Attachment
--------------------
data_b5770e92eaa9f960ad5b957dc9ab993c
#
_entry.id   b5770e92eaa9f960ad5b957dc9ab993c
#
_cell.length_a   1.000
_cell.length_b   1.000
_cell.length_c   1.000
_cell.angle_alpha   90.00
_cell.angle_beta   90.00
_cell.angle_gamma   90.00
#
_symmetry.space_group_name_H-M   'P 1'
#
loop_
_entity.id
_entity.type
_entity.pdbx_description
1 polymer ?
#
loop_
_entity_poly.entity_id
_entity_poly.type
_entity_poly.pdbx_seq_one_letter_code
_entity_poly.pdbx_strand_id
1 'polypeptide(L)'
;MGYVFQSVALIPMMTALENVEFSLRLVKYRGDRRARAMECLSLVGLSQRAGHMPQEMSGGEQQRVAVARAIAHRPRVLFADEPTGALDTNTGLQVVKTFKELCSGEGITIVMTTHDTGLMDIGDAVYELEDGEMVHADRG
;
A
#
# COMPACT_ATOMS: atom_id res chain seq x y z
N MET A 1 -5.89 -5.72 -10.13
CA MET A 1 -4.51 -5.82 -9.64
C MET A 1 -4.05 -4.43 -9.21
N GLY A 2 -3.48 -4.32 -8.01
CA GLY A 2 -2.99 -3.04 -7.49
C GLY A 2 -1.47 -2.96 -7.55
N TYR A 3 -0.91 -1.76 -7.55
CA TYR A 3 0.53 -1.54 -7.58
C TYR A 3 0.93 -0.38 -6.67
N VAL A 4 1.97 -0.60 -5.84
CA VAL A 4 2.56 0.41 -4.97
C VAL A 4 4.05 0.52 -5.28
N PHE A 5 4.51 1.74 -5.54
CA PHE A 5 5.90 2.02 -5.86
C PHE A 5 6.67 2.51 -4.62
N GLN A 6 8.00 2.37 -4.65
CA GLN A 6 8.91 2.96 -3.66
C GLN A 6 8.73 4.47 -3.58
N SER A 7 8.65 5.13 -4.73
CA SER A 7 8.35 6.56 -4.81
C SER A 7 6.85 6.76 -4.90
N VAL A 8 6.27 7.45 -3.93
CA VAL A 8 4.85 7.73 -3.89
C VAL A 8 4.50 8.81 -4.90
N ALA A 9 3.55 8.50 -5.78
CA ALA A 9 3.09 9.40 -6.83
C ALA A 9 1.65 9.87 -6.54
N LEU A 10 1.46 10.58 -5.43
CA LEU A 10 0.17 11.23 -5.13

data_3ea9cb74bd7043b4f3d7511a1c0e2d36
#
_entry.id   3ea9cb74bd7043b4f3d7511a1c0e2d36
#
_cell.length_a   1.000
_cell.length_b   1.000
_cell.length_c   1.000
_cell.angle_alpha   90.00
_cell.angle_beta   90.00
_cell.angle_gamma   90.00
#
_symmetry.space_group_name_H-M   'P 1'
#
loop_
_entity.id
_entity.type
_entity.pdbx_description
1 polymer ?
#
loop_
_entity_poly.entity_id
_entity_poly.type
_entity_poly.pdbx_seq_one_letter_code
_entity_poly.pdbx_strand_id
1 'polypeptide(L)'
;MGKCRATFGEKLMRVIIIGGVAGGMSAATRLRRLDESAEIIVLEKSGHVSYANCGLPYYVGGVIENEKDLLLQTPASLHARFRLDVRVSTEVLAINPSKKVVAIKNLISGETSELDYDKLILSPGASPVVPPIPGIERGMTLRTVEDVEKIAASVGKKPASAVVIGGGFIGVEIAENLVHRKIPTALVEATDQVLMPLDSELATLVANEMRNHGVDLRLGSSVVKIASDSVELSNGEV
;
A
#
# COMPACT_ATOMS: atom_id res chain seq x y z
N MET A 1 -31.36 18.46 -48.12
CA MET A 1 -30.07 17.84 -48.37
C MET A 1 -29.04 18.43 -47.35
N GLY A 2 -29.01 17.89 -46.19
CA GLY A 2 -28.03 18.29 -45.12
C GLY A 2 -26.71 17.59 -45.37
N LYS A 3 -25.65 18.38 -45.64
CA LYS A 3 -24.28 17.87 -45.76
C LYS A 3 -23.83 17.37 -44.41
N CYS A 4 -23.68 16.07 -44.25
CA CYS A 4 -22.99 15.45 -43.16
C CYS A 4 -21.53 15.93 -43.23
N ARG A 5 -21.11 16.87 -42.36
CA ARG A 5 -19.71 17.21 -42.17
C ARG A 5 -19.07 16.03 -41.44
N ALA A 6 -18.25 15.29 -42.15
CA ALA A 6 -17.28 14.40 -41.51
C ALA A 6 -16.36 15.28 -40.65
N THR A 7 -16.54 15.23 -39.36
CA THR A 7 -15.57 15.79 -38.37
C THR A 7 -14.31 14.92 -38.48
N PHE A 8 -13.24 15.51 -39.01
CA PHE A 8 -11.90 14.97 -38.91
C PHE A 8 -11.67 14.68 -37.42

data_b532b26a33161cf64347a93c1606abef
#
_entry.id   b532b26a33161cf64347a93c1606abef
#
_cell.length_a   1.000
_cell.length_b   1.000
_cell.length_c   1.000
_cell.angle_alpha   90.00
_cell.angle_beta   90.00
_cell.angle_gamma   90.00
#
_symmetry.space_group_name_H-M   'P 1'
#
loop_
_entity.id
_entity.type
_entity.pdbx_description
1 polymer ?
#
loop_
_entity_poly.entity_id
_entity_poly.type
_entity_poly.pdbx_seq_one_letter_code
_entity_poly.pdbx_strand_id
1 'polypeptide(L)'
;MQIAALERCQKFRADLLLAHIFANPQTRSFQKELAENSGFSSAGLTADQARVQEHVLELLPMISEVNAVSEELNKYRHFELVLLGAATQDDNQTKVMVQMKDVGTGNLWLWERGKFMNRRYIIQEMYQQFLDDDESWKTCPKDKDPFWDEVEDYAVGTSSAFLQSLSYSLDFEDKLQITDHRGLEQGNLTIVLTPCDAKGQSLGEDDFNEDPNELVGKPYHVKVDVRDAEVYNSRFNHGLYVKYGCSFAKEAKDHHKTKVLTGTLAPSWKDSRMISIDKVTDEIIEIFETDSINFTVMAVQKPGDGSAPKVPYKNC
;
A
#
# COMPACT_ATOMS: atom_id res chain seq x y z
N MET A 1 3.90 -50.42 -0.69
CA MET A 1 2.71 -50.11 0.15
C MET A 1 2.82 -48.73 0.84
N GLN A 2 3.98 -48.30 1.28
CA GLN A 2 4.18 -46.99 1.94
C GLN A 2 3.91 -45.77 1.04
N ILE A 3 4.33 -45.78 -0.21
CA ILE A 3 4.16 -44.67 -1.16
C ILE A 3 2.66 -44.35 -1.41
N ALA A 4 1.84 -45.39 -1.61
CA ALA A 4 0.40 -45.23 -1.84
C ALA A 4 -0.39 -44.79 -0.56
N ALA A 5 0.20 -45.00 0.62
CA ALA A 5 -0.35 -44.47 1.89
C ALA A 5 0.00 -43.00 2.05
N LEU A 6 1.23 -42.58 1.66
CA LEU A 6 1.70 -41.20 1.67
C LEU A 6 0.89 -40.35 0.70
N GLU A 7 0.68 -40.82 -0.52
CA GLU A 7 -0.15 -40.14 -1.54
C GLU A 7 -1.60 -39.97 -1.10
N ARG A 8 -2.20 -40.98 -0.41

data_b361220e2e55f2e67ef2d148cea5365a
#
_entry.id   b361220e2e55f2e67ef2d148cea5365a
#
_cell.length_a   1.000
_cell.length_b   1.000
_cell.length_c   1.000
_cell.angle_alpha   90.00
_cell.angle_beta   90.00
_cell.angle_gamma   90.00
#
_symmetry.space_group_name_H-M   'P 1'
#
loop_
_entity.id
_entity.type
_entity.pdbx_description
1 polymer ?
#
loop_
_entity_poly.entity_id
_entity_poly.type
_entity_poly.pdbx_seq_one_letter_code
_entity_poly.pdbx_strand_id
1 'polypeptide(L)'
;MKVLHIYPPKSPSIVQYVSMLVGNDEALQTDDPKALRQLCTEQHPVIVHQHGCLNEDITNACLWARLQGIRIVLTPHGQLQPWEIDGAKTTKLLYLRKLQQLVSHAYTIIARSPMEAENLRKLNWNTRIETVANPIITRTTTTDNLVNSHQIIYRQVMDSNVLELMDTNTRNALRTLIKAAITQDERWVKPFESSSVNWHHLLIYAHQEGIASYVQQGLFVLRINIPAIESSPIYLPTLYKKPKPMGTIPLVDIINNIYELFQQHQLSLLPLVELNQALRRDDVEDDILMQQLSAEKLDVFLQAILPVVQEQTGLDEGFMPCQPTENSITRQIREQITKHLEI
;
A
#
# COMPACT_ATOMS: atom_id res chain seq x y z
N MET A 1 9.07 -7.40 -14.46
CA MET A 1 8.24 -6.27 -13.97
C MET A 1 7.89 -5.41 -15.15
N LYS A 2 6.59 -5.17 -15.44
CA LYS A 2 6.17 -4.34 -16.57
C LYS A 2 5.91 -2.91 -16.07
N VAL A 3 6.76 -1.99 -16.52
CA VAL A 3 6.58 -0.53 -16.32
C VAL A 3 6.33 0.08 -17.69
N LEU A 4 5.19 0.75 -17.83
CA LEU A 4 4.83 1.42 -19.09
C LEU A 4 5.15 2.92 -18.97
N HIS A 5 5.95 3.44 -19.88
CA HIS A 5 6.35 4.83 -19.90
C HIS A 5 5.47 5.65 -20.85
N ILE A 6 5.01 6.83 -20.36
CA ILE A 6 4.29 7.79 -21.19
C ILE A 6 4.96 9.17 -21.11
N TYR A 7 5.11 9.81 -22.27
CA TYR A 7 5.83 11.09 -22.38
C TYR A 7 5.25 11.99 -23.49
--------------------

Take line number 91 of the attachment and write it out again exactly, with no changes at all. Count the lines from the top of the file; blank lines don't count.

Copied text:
CA MET A 1 -30.07 17.84 -48.37